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I am stressed out over this event!

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#26 WillR

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Posted 04 April 2024 - 03:07 PM

I'm stressing out too. Did over the annular last October as well and thought this one was going to be easy-peasy since I'm in Texas and totality will literally come to my front yard although I was going to be an hour and a half away for that glorious extra minute plus. BUT, now with all the forecasts I'm scrambling to come up with a new plan. Hey, I've only waited some 50 years to see a TSE so no big deal if I end up missing it right?

Yes, feeling my age.



#27 chrononaut67

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Posted 04 April 2024 - 06:55 PM

I'm not sure if it'll help anyone to read this, but I recently heard an interesting story about French astronomer Guillaume Le Gentil and what he went through trying to observe a special astronomical event.

 

In 1760, the French government sent him via ship to India to record Venus's transit of the sun in 1761, which was a Very Big Deal for astronomers then as they wanted to use precise observations and data from that event to help calculate the size of the known solar system. On the way, war broke out between France and Britain, and British soldiers captured his destination city, forcing him to remain at sea. He watched the transit from the ship, but due to the ship's rolling movements he could not record usable data.

 

Le Gentil decided to stick around that area for eight years until Venus's next transit. He ended up going to his originally planned destination for the 1761 transit which was now back under French control, and he prepared for the transit in 1769. The day before the transit was clear. The day of the transit, it grew overcast and stormy, completely obscuring the sun. Immediately after the transit concluded, the skies cleared and remained clear for the rest of the day.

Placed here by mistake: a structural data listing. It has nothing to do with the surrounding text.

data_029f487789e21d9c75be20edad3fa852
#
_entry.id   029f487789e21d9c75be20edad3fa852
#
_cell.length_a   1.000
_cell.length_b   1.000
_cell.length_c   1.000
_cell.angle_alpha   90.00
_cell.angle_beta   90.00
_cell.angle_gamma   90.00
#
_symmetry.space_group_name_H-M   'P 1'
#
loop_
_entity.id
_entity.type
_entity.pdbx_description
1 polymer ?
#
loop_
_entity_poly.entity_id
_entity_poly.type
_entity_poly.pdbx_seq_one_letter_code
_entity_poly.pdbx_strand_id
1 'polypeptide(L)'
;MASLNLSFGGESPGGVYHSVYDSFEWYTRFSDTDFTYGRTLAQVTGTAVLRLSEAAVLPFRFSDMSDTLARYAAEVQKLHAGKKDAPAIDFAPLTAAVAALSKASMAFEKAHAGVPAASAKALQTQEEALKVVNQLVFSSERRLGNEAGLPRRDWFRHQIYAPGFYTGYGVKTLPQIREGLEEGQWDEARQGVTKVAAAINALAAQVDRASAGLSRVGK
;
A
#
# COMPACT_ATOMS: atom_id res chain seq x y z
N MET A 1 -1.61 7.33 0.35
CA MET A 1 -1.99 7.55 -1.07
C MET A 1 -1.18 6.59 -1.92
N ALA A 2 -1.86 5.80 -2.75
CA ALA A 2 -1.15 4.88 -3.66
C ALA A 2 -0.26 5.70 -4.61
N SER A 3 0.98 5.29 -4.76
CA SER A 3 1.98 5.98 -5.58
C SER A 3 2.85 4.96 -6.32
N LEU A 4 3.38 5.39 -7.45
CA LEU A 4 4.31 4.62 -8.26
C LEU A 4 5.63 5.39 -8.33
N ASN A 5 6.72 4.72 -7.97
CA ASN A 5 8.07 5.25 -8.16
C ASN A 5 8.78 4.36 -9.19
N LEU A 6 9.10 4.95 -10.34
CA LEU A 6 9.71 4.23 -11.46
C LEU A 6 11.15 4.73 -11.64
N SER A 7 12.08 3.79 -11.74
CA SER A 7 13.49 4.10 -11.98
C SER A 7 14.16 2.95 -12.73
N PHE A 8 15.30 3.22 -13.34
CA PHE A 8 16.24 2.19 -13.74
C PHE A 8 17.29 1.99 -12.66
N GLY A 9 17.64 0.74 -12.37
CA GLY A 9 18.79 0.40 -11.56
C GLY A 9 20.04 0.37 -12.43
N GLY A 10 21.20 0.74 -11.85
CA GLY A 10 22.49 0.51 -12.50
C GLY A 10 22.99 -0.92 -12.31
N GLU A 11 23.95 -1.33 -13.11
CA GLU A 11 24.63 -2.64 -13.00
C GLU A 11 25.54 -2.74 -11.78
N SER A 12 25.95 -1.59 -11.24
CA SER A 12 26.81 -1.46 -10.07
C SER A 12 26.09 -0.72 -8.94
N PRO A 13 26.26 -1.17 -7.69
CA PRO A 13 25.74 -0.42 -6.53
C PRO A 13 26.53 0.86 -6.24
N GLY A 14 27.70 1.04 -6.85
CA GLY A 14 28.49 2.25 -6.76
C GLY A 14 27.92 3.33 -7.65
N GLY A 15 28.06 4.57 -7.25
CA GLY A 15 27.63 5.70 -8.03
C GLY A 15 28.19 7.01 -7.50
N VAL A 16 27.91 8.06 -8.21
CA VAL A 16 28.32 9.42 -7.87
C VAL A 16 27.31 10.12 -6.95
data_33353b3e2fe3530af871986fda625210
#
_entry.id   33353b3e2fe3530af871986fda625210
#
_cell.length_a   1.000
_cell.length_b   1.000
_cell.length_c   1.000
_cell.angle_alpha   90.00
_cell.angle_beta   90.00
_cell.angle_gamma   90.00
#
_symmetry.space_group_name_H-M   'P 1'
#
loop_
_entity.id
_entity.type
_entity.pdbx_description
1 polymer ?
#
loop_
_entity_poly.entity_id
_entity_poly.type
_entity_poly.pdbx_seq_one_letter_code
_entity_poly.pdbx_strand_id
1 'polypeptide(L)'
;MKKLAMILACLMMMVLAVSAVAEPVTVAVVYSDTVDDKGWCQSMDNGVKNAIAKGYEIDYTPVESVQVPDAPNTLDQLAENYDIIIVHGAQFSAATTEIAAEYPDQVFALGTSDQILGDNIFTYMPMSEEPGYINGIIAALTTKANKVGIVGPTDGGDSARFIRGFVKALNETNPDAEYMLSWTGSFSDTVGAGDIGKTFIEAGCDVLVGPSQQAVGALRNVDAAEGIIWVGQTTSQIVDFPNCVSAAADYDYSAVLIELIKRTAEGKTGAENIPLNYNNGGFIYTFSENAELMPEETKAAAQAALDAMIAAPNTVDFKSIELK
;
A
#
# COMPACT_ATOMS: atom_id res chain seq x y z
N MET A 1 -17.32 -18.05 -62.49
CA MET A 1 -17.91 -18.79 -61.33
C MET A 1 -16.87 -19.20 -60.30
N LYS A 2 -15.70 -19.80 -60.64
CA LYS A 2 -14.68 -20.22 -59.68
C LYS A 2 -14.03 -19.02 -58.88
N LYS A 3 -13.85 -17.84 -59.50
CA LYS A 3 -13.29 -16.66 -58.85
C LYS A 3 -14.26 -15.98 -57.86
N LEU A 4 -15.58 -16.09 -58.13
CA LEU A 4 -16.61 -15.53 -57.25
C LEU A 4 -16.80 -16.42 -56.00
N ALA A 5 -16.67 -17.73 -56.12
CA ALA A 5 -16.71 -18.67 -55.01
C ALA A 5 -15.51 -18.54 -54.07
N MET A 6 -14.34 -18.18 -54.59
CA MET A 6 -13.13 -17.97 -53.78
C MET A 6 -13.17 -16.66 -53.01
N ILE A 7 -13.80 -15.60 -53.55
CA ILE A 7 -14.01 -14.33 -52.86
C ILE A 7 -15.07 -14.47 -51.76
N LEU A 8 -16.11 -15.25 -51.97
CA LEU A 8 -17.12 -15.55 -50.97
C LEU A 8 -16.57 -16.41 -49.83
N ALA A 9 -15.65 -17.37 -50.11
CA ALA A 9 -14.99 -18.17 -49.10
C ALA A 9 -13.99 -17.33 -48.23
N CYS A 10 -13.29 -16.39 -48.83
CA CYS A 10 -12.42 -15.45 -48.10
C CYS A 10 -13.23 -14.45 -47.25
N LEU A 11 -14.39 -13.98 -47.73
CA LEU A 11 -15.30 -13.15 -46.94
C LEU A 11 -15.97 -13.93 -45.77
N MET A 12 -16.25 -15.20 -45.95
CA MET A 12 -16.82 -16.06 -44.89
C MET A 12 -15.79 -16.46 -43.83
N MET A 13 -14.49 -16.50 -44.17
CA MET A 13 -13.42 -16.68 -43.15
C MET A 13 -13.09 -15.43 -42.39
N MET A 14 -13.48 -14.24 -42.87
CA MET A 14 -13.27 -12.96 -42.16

That's a super simplified version of the story. (Many more details at this website.)


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#28 chvvkumar

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Posted 04 April 2024 - 07:14 PM

I'm not sure if it'll help anyone to read this, but I recently heard an interesting story about French astronomer Guillaume Le Gentil and what he went through trying to observe a special astronomical event.

 

In 1760, the French government sent him via ship to India to record Venus's transit of the sun in 1761, which was a Very Big Deal for astronomers then as they wanted to use precise observations and data from that event to help calculate the size of the known solar system. On the way, war broke out between France and Britain, and British soldiers captured his destination city, forcing him to remain at sea. He watched the transit from the ship, but due to the ship's rolling movements he could not record usable data.

 

Le Gentil decided to stick around that area for eight years until Venus's next transit. He ended up going to his originally planned destination for the 1761 transit which was now back under French control, and he prepared for the transit in 1769. The day before the transit was clear. The day of the transit, it grew overcast and stormy, completely obscuring the sun. Immediately after the transit concluded, the skies cleared and remained clear for the rest of the day.

 

That's a super simplified version of the story. (Many more details at this website.)